Translation:Would you like to go get a cup of coffee?
Are you sure this is true for the AmE and BrE? (I'm not that native, but i think i heard it quite often...)
As a speaker of AmE, I've never heard anyone say "Would you like to take a coffee?"
We do say: "How do you take your coffee?" => "What do you take in your coffee...milk or sugar, or do you take it black?"
I have coffee in the morning and take my coffee black with a lot of sugar.
British English you can say: Would you take a coffee? But with the 'like' it would more commonly be: Would you like to have a coffee? Would you like to take a coffee? seems ok too, to me, but less common.
In the states I would more often hear, " Would you like to go for coffee,", rather than "to go get".
If i put " would you like to drink a Cup of coffee " also is correct ?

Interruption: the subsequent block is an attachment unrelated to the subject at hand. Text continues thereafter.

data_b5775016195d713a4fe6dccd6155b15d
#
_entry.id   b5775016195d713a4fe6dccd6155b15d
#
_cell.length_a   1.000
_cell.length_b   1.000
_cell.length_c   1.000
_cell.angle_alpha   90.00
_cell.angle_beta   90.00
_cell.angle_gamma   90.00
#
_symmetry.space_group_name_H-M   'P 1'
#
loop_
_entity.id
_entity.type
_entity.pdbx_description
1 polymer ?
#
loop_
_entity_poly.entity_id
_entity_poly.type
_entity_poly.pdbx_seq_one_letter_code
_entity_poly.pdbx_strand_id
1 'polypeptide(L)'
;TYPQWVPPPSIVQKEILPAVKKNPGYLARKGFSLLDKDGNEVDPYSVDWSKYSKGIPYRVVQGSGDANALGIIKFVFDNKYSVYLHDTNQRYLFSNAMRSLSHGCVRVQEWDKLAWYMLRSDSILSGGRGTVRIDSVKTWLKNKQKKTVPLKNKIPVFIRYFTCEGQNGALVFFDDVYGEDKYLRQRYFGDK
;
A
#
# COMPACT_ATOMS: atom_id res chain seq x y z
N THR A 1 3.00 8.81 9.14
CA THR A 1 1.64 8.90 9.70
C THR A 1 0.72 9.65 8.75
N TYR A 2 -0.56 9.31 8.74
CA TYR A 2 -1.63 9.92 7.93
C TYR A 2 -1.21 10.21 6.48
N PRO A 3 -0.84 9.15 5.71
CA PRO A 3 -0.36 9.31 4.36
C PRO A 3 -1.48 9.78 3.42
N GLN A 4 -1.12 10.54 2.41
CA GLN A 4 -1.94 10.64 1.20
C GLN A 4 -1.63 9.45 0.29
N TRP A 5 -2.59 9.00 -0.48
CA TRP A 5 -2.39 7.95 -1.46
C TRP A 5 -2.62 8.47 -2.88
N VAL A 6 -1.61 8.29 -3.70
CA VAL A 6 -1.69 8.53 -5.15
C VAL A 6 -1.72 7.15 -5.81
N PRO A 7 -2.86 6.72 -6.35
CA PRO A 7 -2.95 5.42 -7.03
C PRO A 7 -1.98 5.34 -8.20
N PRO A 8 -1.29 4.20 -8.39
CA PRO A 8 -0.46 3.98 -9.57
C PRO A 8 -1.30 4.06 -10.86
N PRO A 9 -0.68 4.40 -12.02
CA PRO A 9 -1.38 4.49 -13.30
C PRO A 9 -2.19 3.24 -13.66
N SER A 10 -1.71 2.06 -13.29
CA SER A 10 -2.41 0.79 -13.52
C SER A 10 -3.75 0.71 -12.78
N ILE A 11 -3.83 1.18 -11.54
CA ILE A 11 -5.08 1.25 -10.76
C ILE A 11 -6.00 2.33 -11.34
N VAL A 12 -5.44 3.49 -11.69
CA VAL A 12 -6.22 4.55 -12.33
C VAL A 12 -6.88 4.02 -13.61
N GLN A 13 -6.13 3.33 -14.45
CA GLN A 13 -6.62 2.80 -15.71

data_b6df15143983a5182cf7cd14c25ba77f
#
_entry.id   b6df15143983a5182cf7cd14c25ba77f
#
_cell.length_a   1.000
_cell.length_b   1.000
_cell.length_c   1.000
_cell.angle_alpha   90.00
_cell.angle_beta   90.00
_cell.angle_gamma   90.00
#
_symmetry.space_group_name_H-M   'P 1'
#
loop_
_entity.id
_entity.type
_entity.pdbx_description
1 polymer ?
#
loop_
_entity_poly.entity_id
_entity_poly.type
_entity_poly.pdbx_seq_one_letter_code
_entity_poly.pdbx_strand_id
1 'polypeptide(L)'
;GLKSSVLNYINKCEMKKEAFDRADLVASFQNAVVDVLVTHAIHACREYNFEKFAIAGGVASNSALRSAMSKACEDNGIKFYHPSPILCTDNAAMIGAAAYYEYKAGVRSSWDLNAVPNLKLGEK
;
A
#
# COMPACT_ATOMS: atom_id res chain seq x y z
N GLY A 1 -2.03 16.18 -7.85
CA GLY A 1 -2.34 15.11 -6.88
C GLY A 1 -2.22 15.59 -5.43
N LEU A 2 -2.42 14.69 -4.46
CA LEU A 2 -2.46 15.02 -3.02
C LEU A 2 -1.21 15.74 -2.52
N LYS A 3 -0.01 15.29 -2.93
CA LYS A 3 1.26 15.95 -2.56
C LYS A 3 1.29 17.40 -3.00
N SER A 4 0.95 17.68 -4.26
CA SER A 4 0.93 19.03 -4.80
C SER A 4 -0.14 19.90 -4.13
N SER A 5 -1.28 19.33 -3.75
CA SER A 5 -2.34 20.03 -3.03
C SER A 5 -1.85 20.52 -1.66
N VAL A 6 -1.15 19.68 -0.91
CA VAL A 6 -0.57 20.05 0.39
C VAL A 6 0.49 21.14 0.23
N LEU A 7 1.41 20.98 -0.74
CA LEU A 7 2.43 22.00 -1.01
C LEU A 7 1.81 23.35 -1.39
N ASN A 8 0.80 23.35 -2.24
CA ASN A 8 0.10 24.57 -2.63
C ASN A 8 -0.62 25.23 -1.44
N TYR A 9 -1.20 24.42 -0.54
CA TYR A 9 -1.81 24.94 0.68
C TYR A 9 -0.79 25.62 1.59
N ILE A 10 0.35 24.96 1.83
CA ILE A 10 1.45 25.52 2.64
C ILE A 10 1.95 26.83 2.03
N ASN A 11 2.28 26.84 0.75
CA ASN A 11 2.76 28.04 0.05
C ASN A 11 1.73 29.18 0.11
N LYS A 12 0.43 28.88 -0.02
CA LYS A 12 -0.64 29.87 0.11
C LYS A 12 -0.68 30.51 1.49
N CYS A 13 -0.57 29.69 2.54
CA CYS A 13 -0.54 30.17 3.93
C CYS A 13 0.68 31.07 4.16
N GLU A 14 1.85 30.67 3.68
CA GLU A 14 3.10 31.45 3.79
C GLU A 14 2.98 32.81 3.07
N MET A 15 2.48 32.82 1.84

We use "drink coffee" for general statements.
• How many cups of coffee do you drink a day?
• Do you drink coffee after dinner?
To invite someone for coffee:
• Let's get/have some coffee. (informal)
• Shall we get/go get some coffee?
This is very poor and unused english if you are not american. it is purely an american idiom "go get" the rest of the english speaking world would not say that.
"Would you like drinking" should also be accepted. It has no difference and means the same thing as "would you like to drink." But "would you like to go get a cup of coffee" makes no sense and does not correspond to this sentence. In that case it would be "Você gostaria pegar uma xícara de café?"
"Would you like" requires the infinitive form, not a gerund. I think that you are confusing "do you like" with "would you like."